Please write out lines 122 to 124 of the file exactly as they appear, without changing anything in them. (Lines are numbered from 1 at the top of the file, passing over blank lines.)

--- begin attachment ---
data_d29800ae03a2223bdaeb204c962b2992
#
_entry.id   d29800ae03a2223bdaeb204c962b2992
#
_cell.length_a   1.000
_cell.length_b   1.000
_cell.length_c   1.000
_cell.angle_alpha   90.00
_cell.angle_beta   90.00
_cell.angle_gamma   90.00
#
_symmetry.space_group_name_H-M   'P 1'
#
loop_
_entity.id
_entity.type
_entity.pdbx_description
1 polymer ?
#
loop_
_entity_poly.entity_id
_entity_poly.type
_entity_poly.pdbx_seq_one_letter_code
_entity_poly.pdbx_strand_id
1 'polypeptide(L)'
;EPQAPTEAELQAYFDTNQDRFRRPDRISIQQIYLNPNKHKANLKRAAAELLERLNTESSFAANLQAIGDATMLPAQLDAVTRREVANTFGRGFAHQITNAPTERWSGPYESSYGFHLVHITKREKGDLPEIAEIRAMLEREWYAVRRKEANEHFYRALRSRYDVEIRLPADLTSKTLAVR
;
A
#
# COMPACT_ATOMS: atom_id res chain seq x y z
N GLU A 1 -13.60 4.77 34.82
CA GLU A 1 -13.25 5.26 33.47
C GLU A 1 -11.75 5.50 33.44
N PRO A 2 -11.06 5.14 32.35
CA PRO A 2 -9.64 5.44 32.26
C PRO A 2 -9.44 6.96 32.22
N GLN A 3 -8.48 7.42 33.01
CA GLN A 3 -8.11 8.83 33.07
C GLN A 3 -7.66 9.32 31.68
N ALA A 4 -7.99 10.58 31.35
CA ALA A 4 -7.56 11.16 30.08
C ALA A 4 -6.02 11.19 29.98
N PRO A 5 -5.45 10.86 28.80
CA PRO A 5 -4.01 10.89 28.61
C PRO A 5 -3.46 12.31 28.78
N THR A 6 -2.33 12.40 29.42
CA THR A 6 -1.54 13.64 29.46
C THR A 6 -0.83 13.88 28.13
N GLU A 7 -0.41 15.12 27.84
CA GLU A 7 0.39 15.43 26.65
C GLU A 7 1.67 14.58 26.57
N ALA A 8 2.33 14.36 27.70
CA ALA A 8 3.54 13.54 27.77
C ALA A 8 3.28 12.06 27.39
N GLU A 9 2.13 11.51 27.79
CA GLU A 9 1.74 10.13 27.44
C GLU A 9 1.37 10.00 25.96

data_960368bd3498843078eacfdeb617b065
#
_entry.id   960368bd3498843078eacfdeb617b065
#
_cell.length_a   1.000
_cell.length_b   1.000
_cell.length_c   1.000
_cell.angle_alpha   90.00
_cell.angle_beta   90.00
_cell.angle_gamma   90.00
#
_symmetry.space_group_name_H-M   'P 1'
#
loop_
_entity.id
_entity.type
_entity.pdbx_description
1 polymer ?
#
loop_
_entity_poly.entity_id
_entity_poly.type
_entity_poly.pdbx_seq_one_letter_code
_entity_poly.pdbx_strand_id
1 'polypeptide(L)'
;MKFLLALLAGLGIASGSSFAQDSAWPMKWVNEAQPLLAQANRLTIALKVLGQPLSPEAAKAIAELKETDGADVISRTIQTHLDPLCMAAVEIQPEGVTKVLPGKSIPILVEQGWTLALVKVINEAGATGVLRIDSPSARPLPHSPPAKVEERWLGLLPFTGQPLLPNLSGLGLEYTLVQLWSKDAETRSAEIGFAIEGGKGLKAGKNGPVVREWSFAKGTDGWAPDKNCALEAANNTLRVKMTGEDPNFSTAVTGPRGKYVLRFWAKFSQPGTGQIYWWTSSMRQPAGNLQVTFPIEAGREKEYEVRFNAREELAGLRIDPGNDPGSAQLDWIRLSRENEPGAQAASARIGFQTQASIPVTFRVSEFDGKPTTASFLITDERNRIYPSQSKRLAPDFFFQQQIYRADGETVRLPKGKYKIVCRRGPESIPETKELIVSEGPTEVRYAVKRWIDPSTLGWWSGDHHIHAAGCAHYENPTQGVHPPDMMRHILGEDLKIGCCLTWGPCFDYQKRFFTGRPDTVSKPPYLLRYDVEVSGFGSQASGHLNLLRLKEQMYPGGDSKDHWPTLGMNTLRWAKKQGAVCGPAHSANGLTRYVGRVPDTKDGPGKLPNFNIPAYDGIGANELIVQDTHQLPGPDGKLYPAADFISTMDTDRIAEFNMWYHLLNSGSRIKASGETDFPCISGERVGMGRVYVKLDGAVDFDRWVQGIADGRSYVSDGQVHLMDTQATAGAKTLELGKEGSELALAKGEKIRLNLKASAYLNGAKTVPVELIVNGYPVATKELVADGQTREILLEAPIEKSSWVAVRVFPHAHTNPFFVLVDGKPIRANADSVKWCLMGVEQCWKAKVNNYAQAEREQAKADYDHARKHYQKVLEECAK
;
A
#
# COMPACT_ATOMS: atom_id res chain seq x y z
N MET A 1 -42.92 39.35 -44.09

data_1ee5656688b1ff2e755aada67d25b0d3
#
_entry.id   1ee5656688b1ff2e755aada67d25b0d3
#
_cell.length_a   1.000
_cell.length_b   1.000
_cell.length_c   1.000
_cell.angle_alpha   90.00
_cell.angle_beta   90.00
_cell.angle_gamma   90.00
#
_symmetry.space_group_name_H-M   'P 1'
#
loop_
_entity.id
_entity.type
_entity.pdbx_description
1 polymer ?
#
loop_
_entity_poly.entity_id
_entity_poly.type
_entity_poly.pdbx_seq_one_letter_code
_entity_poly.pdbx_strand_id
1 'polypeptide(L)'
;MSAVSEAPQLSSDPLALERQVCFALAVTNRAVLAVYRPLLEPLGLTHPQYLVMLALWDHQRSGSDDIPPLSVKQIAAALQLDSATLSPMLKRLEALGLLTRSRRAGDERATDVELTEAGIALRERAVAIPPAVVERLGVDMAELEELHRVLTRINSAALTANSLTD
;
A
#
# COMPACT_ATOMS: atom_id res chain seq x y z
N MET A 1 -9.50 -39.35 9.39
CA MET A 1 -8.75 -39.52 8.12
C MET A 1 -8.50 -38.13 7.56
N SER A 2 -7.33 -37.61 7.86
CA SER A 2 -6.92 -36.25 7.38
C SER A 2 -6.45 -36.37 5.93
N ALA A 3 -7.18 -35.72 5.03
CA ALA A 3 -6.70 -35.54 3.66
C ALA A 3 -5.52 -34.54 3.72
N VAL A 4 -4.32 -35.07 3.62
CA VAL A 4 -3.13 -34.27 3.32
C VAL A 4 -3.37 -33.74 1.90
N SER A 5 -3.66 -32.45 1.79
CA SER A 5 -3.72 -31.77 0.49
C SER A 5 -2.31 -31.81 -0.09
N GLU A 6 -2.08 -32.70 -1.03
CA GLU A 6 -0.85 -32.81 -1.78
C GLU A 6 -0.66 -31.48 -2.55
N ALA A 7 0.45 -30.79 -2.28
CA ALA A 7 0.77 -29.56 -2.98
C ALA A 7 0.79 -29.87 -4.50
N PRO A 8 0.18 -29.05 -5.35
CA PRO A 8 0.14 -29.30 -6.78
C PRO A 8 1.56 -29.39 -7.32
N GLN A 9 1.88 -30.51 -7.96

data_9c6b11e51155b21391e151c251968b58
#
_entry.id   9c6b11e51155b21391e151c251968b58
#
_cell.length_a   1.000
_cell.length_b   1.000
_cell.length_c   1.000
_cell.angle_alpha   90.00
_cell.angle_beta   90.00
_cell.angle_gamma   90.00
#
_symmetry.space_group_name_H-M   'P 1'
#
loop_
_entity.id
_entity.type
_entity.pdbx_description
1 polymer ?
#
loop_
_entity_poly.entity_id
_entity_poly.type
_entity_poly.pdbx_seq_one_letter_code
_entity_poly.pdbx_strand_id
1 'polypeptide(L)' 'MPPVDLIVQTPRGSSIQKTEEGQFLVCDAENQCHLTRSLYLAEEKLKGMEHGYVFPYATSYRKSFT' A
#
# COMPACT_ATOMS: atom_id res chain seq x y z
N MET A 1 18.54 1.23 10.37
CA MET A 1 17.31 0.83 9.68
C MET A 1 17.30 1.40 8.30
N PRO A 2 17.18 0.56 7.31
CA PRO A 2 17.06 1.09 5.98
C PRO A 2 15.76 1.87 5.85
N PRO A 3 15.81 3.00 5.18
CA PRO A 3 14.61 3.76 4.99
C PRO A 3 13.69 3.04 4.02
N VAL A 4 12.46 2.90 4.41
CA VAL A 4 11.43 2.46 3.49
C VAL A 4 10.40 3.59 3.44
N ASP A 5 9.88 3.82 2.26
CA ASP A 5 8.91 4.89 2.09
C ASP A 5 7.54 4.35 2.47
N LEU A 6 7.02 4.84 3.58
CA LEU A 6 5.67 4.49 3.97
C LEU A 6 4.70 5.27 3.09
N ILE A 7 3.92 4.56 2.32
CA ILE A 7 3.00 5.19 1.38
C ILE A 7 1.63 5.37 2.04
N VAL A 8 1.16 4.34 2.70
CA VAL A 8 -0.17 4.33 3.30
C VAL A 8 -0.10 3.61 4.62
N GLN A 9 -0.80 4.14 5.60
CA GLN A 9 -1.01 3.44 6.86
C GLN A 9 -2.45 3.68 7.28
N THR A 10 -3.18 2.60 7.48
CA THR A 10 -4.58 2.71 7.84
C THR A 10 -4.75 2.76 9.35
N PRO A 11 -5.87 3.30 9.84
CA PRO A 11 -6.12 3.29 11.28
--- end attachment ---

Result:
N SER A 2 -7.33 -37.61 7.86
CA SER A 2 -6.92 -36.25 7.38
C SER A 2 -6.45 -36.37 5.93